The universities will also be instrumental in strengthening academic, scientific and cultural links with foreign institutions abroad.
The tablet mania
THIS ACADEMIC year the Ministry of Education smoothed over problems related to the use of computer tablets. While the year started off with grade 10 students complaining they were unable to use the ministry’s new gadget in exams, and parents fretting over the future of their children, the 2019-2020 school year has so far passed without complications.
While the tablets were distributed to only grade 10 students last year, this year, both grade 10 and 11 students received the device. Using the tablet in the educational process is a new experience for Egyptian students. Besides being an educational tool, the tablets are fully protected and are reportedly impenetrable. Last year, one million tablets were distributed to 10th grade students, teachers and school directors.
They were given for free and would not have to be returned. The ministry allocated LE30 million for their maintenance. The first batch of tablets was from Samsung which offered to supply one million tablets for the 2018-2019 academic year for LE2.4 billion. One tablet would cost around $80, however, negotiations are underway to manufacture them locally.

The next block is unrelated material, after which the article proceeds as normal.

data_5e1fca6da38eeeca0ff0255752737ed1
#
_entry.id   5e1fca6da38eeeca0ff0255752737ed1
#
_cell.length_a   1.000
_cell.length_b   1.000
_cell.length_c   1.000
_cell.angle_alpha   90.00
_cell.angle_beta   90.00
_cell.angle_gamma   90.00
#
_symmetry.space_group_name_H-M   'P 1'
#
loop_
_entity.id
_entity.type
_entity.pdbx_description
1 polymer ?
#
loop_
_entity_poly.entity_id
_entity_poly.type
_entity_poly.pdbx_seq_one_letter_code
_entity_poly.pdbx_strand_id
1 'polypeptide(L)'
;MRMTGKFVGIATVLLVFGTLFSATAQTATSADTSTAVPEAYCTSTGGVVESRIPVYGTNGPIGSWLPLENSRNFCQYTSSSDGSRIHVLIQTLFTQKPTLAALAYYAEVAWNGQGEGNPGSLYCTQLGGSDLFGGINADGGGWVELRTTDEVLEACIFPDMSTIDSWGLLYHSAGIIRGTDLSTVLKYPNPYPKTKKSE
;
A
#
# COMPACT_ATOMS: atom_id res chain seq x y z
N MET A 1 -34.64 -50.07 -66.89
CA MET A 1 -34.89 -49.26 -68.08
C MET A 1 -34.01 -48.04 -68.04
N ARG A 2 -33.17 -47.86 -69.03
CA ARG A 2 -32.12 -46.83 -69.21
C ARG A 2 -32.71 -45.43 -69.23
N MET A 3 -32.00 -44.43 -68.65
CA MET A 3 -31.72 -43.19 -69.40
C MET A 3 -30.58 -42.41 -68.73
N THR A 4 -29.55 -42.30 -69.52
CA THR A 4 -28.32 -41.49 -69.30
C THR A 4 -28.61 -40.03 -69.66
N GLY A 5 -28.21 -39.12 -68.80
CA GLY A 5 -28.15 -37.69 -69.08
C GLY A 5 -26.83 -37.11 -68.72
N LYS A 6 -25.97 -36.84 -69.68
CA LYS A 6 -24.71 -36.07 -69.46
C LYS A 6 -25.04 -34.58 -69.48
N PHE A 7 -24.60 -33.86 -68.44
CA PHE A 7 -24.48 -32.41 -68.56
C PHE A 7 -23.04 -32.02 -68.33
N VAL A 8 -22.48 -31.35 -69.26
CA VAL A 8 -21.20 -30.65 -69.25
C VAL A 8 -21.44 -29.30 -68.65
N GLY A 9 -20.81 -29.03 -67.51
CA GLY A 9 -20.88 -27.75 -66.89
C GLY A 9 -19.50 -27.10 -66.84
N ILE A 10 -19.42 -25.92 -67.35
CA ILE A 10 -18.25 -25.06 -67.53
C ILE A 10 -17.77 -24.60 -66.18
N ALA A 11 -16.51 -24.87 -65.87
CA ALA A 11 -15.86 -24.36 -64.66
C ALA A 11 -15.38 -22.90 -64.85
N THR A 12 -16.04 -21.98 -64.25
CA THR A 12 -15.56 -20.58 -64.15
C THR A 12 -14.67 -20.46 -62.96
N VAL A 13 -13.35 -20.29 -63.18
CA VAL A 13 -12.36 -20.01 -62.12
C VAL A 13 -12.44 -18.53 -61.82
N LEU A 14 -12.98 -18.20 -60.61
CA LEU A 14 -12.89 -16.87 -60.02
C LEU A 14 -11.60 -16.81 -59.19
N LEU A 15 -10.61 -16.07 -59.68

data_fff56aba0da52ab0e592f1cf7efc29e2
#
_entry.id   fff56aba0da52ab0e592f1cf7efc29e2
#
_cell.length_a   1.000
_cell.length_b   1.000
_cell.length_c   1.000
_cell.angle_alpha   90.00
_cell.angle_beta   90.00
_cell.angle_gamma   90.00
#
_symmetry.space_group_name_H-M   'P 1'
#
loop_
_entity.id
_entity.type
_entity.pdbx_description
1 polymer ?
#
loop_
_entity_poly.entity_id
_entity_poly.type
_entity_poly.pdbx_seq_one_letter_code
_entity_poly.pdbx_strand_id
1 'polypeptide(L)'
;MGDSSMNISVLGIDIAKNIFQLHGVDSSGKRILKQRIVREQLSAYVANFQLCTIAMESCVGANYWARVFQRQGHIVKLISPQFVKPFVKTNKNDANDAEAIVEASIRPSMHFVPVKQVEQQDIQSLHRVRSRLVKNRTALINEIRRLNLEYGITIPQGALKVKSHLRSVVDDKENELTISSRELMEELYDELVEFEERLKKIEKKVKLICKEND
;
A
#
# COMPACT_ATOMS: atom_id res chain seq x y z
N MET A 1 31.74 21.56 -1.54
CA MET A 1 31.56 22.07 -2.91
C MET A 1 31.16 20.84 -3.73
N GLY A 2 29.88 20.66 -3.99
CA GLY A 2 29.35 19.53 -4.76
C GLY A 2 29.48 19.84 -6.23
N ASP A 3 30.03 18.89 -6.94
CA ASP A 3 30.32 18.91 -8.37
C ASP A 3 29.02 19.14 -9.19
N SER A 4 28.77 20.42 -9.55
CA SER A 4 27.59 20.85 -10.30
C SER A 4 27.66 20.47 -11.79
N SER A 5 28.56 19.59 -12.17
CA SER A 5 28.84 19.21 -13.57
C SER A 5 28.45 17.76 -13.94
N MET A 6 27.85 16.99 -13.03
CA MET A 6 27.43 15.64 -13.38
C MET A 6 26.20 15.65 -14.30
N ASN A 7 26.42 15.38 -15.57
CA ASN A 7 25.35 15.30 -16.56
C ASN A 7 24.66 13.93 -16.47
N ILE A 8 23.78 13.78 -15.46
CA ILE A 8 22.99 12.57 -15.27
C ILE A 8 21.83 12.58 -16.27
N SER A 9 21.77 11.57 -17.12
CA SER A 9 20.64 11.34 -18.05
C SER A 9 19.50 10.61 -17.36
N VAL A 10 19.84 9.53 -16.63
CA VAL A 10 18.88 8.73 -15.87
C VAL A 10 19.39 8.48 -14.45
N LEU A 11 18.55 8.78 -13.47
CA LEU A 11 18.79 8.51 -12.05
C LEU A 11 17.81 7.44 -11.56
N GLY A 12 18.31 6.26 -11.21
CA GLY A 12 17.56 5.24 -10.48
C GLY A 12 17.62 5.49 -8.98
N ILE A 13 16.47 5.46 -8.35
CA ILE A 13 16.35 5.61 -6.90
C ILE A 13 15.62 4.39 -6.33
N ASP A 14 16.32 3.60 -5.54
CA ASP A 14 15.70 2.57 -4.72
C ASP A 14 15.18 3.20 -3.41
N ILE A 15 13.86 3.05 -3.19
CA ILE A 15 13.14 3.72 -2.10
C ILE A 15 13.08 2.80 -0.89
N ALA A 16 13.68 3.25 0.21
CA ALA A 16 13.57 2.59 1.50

When tablets were introduced in Egypt, students were unable to access servers to take exams. The Internet-based system requires students to use a unique user name and password, as well as an exam code. In many cases, schools reported Wi-Fi problems, a freezing of the system, and power outages during exams. As a preliminary solution, students who experienced any of these problems took their exam in the traditional paper form.
However, to solve these problems once and for all, the Ministry of Education enhanced school servers and Internet connections. It also provided students with SIM cards if they were unable to access the server. Electric generators were distributed to some schools while others underwent substantial maintenance for their electricity network. The result is that this academic year for the most part, students have had few complaints about their tablets.
The education reform programme is part of Egypt’s development strategy, Vision 2030, which stresses that nothing less than a complete overhaul of education is needed for social transformation in the country.
*A version of this article appears in print in the 26 December, 2019 edition of Al-Ahram Weekly under the title: The year of education